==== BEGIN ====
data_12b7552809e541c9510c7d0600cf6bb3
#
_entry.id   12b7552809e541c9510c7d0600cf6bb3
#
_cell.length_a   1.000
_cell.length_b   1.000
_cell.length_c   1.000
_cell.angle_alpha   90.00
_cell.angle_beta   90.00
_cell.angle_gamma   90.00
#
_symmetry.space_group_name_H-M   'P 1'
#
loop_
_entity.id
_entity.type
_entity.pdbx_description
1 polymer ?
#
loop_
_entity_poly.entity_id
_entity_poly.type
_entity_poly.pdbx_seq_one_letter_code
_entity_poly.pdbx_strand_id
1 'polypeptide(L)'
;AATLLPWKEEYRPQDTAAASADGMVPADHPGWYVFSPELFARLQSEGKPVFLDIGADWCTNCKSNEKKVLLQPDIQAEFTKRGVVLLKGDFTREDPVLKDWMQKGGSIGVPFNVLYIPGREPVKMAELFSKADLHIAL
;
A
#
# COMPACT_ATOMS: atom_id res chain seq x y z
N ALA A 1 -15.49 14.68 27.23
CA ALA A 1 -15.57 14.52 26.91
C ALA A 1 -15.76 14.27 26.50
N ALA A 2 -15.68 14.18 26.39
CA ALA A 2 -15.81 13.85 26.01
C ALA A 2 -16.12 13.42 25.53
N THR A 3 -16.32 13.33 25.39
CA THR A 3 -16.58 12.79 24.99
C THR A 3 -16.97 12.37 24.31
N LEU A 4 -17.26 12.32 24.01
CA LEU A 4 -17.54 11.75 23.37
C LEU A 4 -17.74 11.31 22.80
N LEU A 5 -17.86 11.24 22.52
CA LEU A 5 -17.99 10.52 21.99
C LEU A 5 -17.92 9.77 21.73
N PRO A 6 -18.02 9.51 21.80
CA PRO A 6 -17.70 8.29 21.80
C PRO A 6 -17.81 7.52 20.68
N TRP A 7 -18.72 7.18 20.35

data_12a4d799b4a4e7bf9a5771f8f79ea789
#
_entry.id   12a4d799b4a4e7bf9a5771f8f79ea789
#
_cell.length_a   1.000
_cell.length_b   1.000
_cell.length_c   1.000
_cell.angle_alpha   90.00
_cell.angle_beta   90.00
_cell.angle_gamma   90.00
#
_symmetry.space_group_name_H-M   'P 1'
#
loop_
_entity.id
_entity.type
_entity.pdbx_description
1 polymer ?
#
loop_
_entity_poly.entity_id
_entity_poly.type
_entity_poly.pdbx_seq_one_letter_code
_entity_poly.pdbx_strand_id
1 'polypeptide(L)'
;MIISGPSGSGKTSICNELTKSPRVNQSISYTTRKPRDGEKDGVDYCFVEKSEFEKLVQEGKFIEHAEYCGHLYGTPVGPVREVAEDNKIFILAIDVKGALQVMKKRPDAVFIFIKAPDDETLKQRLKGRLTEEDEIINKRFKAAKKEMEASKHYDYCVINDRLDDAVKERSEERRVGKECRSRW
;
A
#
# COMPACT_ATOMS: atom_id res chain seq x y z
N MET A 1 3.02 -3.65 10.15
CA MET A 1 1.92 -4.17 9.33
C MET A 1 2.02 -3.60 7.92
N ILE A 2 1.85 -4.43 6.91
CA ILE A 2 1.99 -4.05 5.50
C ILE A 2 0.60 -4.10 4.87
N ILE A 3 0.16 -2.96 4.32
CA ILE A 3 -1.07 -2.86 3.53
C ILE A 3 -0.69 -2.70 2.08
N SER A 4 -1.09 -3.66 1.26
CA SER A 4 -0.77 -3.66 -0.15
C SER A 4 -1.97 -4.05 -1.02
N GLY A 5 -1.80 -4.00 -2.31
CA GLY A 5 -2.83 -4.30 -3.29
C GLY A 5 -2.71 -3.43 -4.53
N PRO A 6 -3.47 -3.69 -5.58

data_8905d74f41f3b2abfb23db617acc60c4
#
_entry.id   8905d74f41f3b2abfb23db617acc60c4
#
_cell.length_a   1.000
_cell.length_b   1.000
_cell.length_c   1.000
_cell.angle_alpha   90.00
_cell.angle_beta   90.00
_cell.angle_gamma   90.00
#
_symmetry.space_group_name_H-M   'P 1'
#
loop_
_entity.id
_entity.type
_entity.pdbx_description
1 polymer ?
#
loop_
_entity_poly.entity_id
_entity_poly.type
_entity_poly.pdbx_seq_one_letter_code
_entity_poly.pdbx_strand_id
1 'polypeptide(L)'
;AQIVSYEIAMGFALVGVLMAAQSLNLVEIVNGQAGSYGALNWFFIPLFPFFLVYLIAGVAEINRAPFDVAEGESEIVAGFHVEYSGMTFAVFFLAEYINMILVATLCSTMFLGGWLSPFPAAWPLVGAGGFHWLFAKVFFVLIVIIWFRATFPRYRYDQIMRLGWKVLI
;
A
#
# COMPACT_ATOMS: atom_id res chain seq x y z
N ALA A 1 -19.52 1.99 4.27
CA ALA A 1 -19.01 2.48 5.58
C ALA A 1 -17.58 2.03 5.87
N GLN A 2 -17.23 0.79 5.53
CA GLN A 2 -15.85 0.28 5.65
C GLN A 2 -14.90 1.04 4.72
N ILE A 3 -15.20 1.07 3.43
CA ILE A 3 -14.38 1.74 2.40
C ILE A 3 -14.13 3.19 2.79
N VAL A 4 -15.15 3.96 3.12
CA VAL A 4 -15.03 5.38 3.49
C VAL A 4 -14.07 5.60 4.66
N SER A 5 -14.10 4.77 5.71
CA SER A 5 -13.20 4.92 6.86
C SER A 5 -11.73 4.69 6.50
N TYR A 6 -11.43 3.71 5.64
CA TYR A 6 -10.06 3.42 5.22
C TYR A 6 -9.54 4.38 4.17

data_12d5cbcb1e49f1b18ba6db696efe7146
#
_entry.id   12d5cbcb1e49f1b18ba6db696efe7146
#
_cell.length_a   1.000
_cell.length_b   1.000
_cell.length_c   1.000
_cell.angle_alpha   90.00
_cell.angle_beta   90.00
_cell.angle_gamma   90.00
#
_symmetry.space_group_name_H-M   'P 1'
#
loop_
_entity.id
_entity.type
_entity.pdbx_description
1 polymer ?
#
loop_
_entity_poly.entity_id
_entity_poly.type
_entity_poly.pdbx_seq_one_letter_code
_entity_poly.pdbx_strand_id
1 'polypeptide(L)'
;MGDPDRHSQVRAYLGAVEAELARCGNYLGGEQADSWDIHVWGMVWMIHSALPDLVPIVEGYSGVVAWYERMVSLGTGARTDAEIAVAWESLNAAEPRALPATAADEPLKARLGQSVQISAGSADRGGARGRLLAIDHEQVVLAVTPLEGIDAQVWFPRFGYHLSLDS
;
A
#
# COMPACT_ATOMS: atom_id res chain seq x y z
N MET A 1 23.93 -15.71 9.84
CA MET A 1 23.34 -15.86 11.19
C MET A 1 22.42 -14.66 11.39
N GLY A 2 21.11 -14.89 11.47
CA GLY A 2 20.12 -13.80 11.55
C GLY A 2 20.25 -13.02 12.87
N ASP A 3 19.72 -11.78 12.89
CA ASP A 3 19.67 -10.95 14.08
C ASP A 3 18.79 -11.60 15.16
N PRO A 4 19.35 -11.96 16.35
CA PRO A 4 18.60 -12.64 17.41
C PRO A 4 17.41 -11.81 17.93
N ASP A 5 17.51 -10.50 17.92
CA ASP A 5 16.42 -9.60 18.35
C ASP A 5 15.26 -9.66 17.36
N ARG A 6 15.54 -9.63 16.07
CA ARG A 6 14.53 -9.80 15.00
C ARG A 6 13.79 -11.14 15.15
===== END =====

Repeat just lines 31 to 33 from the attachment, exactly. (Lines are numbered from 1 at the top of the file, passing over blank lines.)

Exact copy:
N ALA A 1 -15.49 14.68 27.23
CA ALA A 1 -15.57 14.52 26.91
C ALA A 1 -15.76 14.27 26.50